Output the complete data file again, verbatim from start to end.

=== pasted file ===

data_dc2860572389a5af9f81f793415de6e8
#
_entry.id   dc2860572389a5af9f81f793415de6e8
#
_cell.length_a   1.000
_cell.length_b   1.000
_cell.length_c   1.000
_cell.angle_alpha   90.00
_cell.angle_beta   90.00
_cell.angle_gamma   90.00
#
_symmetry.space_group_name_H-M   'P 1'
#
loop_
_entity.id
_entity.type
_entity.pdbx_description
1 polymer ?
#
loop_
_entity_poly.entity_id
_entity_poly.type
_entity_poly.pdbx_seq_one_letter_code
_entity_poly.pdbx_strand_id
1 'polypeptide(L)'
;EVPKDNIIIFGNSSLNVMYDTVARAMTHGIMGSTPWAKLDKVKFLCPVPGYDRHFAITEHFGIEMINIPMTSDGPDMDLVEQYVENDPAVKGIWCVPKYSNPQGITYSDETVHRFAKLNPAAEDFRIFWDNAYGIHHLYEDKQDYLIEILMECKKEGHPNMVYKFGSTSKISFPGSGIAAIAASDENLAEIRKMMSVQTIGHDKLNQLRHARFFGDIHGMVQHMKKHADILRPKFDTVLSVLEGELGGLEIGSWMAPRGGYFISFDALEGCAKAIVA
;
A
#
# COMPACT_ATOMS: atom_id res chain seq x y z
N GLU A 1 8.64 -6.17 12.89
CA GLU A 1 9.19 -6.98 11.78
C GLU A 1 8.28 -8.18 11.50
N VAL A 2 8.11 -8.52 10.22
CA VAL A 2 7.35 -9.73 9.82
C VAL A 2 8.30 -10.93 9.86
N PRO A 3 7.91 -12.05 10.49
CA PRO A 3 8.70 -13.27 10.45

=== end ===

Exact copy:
data_dc2860572389a5af9f81f793415de6e8
#
_entry.id   dc2860572389a5af9f81f793415de6e8
#
_cell.length_a   1.000
_cell.length_b   1.000
_cell.length_c   1.000
_cell.angle_alpha   90.00
_cell.angle_beta   90.00
_cell.angle_gamma   90.00
#
_symmetry.space_group_name_H-M   'P 1'
#
loop_
_entity.id
_entity.type
_entity.pdbx_description
1 polymer ?
#
loop_
_entity_poly.entity_id
_entity_poly.type
_entity_poly.pdbx_seq_one_letter_code
_entity_poly.pdbx_strand_id
1 'polypeptide(L)'
;EVPKDNIIIFGNSSLNVMYDTVARAMTHGIMGSTPWAKLDKVKFLCPVPGYDRHFAITEHFGIEMINIPMTSDGPDMDLVEQYVENDPAVKGIWCVPKYSNPQGITYSDETVHRFAKLNPAAEDFRIFWDNAYGIHHLYEDKQDYLIEILMECKKEGHPNMVYKFGSTSKISFPGSGIAAIAASDENLAEIRKMMSVQTIGHDKLNQLRHARFFGDIHGMVQHMKKHADILRPKFDTVLSVLEGELGGLEIGSWMAPRGGYFISFDALEGCAKAIVA
;
A
#
# COMPACT_ATOMS: atom_id res chain seq x y z
N GLU A 1 8.64 -6.17 12.89
CA GLU A 1 9.19 -6.98 11.78
C GLU A 1 8.28 -8.18 11.50
N VAL A 2 8.11 -8.52 10.22
CA VAL A 2 7.35 -9.73 9.82
C VAL A 2 8.30 -10.93 9.86
N PRO A 3 7.91 -12.05 10.49
CA PRO A 3 8.70 -13.27 10.45